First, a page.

Gay-Conversion Therapy Ban Survives as Supreme Court Rejects AppealBy
The U.S. Supreme Court let stand a California law that bans licensed therapists from working with children to change their sexual orientation from gay to straight, rejecting an appeal that said the measure violates religious rights.
The rebuff leaves intact a federal appeals court decision upholding California’s 2012 first-of-its-kind law. The measure prohibits the form of counseling known as “conversion therapy.”
The ban was challenged by three people, led by licensed therapist and minister Donald Welch, who said it interferes with their right to practice their religious beliefs.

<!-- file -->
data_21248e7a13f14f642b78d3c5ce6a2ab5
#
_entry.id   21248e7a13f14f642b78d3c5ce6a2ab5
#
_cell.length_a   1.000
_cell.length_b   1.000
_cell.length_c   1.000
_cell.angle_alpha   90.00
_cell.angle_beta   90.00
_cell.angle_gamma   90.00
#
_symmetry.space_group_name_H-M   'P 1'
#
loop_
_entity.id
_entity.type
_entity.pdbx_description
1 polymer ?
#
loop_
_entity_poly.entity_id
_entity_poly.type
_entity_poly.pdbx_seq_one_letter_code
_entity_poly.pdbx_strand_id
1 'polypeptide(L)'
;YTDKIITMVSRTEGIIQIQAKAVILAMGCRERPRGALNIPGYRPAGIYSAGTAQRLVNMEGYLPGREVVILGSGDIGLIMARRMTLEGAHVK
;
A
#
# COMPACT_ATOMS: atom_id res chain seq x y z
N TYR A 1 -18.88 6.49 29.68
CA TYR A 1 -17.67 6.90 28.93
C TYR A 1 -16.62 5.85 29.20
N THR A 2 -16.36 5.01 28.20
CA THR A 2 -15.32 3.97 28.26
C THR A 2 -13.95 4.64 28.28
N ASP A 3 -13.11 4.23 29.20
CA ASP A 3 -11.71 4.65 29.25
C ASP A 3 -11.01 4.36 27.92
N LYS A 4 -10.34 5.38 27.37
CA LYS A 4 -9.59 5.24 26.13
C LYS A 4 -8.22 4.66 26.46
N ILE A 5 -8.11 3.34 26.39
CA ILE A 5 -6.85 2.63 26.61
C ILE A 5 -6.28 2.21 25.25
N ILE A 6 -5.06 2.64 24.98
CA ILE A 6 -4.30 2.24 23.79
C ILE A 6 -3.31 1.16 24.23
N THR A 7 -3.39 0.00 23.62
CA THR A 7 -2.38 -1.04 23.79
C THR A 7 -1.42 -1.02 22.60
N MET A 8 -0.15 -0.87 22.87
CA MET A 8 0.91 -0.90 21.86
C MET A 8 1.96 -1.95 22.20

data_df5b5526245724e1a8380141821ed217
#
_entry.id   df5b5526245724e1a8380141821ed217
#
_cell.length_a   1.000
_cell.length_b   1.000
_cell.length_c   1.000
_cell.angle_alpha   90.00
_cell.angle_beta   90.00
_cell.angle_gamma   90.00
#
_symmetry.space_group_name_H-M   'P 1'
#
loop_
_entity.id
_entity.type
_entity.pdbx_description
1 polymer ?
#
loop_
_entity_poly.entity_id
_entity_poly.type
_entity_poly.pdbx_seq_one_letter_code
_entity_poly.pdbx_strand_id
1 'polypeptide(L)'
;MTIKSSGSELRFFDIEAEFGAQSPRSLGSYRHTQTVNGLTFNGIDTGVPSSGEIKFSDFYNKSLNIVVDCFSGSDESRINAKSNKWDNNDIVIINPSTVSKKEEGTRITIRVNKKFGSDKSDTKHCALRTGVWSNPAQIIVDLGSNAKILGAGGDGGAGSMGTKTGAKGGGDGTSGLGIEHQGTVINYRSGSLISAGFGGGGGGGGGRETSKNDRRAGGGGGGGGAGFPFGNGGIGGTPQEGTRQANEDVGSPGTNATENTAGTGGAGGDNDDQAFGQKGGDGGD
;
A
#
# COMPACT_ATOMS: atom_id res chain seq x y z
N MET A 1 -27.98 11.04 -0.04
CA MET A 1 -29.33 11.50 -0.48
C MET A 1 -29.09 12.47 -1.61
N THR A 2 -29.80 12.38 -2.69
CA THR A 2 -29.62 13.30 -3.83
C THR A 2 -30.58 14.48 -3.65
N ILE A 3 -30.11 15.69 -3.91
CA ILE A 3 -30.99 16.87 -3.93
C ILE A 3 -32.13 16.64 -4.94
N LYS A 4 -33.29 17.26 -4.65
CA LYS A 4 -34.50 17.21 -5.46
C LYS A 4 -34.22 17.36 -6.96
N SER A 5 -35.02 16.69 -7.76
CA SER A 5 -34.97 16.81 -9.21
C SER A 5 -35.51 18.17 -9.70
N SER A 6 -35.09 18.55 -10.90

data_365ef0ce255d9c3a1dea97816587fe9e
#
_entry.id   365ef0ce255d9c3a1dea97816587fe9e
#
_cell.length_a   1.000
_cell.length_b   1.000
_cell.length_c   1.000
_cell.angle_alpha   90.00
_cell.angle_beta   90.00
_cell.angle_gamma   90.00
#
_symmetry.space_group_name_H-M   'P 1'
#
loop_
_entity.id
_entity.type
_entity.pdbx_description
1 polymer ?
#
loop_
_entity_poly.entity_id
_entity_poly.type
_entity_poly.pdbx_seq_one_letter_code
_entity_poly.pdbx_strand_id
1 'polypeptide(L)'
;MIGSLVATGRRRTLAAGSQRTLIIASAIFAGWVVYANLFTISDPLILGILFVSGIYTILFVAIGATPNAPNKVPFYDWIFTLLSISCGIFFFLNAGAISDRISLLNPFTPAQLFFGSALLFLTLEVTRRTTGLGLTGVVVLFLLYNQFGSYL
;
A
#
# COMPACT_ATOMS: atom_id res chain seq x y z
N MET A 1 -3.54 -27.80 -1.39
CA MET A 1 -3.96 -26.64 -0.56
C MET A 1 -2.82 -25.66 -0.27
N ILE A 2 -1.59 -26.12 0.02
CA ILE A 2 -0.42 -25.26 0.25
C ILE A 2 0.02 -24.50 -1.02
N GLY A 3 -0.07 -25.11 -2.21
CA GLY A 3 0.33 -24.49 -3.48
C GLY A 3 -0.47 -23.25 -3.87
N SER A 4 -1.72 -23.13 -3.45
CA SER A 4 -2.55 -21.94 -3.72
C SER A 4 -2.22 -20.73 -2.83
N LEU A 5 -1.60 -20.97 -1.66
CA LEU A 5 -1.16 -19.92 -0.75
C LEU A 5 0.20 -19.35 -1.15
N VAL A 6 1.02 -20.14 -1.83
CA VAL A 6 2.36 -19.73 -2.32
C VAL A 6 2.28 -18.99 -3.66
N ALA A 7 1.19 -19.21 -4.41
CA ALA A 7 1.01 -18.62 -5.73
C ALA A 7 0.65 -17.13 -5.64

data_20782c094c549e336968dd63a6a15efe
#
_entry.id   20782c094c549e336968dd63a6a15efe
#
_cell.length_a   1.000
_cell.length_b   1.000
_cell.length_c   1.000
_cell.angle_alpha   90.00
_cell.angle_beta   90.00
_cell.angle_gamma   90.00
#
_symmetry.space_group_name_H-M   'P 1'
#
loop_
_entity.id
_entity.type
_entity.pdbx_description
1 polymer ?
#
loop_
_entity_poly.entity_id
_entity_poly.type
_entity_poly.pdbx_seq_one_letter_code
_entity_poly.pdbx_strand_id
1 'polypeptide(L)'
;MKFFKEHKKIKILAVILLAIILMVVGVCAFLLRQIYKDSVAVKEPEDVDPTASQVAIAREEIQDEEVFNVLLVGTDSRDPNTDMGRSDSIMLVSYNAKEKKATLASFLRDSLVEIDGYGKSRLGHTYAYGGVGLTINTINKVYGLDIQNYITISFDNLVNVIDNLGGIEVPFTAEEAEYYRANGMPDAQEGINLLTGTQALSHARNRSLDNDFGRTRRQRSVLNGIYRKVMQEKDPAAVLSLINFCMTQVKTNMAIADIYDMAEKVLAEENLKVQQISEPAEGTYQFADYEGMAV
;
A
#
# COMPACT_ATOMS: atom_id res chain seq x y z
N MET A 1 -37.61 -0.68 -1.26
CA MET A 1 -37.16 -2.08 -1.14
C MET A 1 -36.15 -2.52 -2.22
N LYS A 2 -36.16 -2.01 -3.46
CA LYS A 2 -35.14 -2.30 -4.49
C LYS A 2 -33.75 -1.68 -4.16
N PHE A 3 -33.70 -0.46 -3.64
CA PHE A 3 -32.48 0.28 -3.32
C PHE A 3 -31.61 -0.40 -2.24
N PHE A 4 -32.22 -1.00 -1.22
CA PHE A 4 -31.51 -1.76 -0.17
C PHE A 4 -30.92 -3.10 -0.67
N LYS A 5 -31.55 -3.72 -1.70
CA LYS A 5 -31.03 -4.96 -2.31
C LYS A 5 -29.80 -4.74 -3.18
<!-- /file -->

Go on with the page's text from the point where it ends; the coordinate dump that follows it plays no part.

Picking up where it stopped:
California officials urged the Supreme Court not to hear the appeal, saying the law doesn’t restrict what religious leaders can say, except in the context of a state-licensed therapy session.
The law applies to licensed doctors, psychologists, family therapists and social workers, and it subjects violators to discipline by state licensing bodies. The law lets licensed providers refer minors to religious leaders.
The case is Welch v. Brown, 16-845.